Speaker: Noemi Pace, Università Ca-Foscari
In poor rural settings, characterized by inexistent or incomplete insurance and financial markets, individual risk preferences represent one of the channels driving the shift from low-return/low-risk activities towards high-return/high-risk activities. This study takes advantage of the data collection for the evaluation of the impact of an unconditional cash transfers program, the Child Grant Program (CGP), and a comprehensive community development package, the Sustainable Poverty Reduction through Income, Nutrition and Access to Government Services (SPRINGS), in rural Lesotho. The paper has two main goals: 1) Investigate the CGP and CGP+SPRINGS effects on risk preferences: with this analysis we aim to estimate the causal link between inclusion in one of the three treatment arms, i.e. comparison group, exclusive participation into CGP, and participation in both CGP and SPRINGS, and our measures of risk preferences; 2) Investigate whether our measures of risk preferences are correlated with real-life risky choices through a mediation analysis which allows us to disentangle between the direct impact of the programmes on real-life risky choices and the indirect impact mediated by changes in risk preferences. From the analysis of the programmes’ impact on risk preferences we find that participation to CGP and SPRINGS affects both willingness to take risk and risk taking in field lab experiments. From the analysis of the link between risk preferences and real-life risky choices, we find that while our experimental measures are not correlated, risk preferences measured through survey data are good predictors of real-life risky choices. Through a mediation analysis we find that survey measures of risk preferences explain approximately between 6 to 17 percent of the total impact on outcomes in the agricultural domain, and between 2 to 11 percent in the investment domain.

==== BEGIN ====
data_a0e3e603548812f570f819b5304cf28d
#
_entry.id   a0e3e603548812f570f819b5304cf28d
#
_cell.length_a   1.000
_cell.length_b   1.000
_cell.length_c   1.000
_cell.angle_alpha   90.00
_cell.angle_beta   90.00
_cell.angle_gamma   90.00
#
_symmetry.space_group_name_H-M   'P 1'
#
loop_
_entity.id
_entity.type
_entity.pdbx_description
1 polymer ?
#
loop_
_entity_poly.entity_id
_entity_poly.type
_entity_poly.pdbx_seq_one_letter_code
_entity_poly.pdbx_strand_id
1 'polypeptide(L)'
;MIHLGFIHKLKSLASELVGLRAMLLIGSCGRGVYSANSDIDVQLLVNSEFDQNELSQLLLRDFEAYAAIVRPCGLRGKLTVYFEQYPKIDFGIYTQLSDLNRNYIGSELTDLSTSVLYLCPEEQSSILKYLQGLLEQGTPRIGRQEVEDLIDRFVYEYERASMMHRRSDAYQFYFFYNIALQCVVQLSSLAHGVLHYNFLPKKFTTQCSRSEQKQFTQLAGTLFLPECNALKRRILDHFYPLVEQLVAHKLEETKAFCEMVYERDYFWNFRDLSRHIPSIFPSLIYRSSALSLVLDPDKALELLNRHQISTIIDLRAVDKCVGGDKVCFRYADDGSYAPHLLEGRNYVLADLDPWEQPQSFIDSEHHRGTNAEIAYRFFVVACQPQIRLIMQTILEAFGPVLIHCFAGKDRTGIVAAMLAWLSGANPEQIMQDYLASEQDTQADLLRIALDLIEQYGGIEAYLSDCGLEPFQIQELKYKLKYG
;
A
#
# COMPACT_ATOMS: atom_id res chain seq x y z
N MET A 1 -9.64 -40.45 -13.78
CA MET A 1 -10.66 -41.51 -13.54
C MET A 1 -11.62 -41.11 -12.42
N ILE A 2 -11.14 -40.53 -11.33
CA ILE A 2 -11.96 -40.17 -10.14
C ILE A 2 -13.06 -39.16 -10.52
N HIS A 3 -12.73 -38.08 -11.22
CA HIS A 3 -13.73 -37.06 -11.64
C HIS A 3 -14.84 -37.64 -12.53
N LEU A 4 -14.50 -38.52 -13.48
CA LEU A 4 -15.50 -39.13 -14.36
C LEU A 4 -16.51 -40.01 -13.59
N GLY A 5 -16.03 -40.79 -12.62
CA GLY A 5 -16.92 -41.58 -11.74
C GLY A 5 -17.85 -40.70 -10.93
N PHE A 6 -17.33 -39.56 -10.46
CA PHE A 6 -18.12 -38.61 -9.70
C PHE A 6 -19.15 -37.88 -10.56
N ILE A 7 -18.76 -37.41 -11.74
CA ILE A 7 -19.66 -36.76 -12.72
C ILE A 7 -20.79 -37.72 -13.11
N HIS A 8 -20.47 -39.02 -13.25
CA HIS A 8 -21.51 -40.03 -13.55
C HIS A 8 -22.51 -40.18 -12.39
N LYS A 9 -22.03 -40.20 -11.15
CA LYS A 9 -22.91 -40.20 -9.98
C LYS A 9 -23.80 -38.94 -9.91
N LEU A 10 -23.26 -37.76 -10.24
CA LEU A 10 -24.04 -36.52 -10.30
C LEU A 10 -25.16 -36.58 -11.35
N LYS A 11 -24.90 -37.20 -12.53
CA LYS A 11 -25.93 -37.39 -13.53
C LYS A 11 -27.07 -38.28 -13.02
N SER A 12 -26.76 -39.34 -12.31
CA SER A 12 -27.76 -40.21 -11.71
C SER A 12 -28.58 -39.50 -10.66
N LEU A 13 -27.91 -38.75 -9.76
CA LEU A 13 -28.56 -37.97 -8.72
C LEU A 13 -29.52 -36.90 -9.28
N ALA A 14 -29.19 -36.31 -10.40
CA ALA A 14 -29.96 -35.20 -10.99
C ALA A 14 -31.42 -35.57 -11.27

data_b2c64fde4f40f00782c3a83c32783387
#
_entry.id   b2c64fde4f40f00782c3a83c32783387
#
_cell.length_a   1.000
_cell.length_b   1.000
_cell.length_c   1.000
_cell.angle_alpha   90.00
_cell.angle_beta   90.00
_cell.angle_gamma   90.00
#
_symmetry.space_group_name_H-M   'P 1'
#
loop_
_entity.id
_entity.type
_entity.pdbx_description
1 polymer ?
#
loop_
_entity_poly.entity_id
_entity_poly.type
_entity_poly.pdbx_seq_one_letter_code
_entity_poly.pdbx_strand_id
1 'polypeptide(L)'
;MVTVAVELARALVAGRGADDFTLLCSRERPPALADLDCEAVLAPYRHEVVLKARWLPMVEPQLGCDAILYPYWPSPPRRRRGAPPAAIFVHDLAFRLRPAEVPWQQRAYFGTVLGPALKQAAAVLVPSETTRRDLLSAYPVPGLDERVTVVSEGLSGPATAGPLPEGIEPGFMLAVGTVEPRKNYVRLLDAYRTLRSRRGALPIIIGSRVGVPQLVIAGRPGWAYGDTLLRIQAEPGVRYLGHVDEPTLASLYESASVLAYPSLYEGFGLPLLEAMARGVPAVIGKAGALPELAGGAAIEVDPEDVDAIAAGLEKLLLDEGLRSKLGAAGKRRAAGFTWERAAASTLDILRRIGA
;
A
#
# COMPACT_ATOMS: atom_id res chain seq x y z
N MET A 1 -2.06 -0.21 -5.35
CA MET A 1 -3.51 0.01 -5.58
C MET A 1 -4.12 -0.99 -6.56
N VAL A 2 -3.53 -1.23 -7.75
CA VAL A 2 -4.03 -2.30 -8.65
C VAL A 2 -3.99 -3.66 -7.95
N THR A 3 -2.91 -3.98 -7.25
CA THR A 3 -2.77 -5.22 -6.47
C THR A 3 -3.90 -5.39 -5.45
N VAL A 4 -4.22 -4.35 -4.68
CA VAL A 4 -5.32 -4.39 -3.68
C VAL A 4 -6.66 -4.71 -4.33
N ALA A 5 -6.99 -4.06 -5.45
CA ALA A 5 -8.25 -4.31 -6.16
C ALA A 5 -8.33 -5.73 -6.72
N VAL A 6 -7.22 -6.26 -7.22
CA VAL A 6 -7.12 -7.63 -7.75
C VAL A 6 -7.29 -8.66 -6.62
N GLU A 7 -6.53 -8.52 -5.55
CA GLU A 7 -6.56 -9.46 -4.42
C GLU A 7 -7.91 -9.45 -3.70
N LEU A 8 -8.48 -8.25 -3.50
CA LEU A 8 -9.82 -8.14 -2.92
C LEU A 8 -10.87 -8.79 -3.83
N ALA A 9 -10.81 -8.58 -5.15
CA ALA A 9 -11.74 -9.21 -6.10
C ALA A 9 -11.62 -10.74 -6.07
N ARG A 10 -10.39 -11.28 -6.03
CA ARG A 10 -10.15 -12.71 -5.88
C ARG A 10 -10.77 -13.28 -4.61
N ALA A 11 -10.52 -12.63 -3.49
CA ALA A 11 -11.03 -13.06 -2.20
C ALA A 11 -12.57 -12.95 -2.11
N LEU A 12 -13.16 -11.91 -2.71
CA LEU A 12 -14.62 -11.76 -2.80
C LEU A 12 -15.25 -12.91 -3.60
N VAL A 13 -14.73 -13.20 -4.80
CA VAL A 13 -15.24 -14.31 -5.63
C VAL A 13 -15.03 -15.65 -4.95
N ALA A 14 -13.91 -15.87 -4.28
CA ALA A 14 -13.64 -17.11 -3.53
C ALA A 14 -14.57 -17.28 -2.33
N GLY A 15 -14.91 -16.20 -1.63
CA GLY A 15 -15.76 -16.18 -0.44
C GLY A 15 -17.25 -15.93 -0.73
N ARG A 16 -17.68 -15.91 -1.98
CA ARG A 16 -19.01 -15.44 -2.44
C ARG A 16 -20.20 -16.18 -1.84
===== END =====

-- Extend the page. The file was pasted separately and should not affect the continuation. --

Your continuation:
Keywords: Risk Preferences, Cash Transfers, Community Development Interventions, Livelihood Strategies